Matt Malone, S.J.April 09, 2021
 In this June 2, 1953 file photo, Britain's Queen Elizabeth II and her husband, the Duke of Edinburgh, wave from the balcony of Buckingham Palace, London, following the Queen's coronation at Westminster Abbey. Buckingham Palace says Prince Philip, husband of Queen Elizabeth II, has died aged 99. (AP Photo/Leslie Priest, File)

Prince Philip, the Duke of Edinburgh and consort to Britain’s Queen Elizabeth II who died on April 9, began the second of his 99 years as a refugee. It was 1922, and Philip’s uncle, King Constantine I of Greece, had been forced to abdicate in the wake of his disastrous prosecution of the Greco-Turkish War. Only 18 months old and just barely ahead of the riotous mob, Philip was smuggled out of Greece in an orange crate, which his family had converted into a makeshift crib. A British light cruiser then safely transported them to France. Such was the inauspicious beginning of the man who would become the longest reigning consort of a British monarch in history.

For more than 75 years, Prince Philip rendered tireless service to his adopted country. According to The Times of London, by the time of his death, he had undertaken 22,191 solo engagements, delivered 5,493 speeches and served as the patron of 800 charitable organizations. Those are pretty impressive tallies for a man who once described himself as “a discredited Balkan prince of no particular merit or distinction.” Self-deprecation, of course, was one of his famous traits. But there were others, which point to some of the lessons to be gleaned from his extraordinary life.

Self-deprecation, of course, was one of his famous traits. But there were others, which point to some of the lessons to be gleaned from his extraordinary life.

For starters, luck counts for a lot in life. Being in the right place at the right time can make all the difference. Philip was fortunate to have survived the downfall of the Greek monarchy and luckier still to have relations close to the British Royal family, who made a new home for him and introduced him to the king and his daughter, Elizabeth. In interviews, when asked about his early life, Philip was always keen to point out the role that chance had played. This is in part why he founded the Duke of Edinburgh’s Award, a phenomenally successful venture that helps prepare young people to make the most of their opportunities and to weather the fickle vicissitudes of life.

[Related: How Queen Elizabeth put forgiveness into action]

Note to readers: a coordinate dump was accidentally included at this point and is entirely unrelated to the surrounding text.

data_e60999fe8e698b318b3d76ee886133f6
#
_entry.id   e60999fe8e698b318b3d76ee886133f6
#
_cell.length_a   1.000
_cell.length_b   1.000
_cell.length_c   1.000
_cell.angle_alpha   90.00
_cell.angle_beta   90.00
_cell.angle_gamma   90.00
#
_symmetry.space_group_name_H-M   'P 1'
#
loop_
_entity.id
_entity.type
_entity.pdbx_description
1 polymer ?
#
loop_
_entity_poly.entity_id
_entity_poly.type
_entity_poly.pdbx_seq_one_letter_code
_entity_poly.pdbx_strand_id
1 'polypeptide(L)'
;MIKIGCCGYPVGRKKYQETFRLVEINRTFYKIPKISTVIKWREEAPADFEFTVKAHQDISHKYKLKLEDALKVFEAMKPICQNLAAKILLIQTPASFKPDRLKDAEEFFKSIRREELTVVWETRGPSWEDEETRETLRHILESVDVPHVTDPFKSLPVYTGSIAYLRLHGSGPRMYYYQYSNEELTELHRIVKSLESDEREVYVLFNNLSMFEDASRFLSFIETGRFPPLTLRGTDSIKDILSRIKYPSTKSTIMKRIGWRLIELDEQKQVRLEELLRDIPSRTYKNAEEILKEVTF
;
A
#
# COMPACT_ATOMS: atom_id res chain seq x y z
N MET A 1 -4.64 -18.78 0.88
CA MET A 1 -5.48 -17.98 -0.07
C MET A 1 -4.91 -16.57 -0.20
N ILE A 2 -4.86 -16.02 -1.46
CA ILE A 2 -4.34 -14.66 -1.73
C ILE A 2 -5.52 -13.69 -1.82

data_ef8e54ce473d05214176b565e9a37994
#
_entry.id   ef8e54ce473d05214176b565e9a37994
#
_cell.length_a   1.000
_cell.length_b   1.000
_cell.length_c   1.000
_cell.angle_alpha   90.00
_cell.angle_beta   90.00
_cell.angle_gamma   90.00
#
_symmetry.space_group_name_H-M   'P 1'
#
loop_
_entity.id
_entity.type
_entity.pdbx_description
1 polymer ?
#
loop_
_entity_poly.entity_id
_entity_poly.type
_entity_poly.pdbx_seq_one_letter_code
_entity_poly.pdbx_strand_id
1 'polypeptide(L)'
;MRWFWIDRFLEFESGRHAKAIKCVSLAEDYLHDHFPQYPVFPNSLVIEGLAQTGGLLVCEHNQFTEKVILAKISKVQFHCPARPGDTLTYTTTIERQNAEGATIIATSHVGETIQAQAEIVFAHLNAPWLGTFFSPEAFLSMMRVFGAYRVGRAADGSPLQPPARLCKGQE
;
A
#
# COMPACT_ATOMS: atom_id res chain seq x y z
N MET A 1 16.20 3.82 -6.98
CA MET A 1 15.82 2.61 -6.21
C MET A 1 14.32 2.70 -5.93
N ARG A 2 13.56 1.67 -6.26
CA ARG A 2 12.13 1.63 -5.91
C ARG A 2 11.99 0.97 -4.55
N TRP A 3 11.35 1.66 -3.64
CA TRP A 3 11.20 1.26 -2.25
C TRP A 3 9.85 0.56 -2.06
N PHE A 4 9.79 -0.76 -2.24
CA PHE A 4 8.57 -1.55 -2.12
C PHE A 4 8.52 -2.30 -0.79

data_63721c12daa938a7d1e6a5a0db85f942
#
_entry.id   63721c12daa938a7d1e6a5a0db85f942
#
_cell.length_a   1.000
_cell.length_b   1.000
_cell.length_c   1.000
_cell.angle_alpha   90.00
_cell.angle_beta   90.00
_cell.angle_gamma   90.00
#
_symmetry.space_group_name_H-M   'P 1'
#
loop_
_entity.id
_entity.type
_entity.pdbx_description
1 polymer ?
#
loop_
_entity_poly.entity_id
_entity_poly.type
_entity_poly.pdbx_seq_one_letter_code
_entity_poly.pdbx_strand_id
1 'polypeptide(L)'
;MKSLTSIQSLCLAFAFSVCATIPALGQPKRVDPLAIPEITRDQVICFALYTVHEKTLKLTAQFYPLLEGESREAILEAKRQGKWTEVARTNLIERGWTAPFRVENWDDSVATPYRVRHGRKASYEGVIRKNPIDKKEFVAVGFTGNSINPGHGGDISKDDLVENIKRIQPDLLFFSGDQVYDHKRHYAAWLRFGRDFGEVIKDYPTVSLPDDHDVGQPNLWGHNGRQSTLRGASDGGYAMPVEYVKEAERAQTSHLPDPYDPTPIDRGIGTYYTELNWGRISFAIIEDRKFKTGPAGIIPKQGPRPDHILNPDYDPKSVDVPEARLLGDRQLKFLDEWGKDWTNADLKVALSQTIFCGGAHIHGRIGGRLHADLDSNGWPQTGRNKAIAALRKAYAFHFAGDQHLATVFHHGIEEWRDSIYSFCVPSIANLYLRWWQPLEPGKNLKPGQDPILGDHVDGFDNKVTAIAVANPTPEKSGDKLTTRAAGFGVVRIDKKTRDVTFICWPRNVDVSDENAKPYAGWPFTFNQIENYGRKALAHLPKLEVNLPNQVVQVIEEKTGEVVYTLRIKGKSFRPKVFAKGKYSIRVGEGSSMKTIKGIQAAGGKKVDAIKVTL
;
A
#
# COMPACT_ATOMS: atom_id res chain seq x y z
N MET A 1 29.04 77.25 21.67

Yet another lesson is that old-fashioned notions of duty and hard work also matter. Prince Philip had a number of role models to choose from, not all of them good examples. He could have gone the way of many of his wife’s ancestors, using the privileges at his disposal to pursue a life of ease and pleasure. That he did not do that is probably one of the reasons he lived such a long life—he never lost interest, never stopped asking what more he could do.

It is also true that he himself was not always a good role model. There were, of course, his infamous gaffes, mostly jokey attempts to make him sound down-to-earth and friendly but often with the opposite effect. “As so often happens,” he said at the conclusion of a tour of Australia in 1968, “I discover that it would have been better to keep my mouth shut.” And the occasionally offensive off-hand remark was not the only habit he may have carried with him from the wardroom culture of the Royal Navy. There were also rumors, especially in the early years of his marriage, about his late-night company.

Prince Philip’s passing reminds us that only God is unaffected by time and space. Monarchy can only symbolize permeance or immortality—it cannot guarantee it. That is the job of the King of Kings.

Then again, all of that must be weighed against his countless contributions to the life of his country. A life lived without sin and error is not a human one. And very few of us would want to be remembered for the worst thing we ever did.

Marrying the queen is undoubtedly the best thing Philip ever did. For all the rumors of infidelities and squabbles, some of which are inevitable in any long marriage, theirs was a love match—itself a historical oddity among royalty. She once famously called him “her strength and stay.” There’s a lesson there, too, from those 74 years of marriage. Our lives are not mainly defined by the big promises we make but by the thousands of little ways in which we keep them. Philip did promise at the queen’s coronation “to be her liege man of life and limb and of earthly worship.” But most of the way he made good on that vow was by simply showing up, being present, making sure his hand was there whenever she reached for it.

The principal advantage of a constitutional monarchy is its seeming permanence—its role as a symbol of continuity amid constant change. A monarch furnishes a direct connection to a people’s history and to its future and a link to what is fundamentally important about both. At the end of the day, however, like all creaturely things, monarchies come to an end. That day isn’t any time soon for the British monarchy, but it will surely come. It has endured for a thousand years, but even 10 centuries is nothing like forever.

Prince Philip’s passing reminds us that only God is unaffected by time and space. Monarchy can only symbolize permeance or immortality—it cannot guarantee it. That is the job of the King of Kings.

[Read this next: The contradictions of Harry and Meghan’s Oprah interview]

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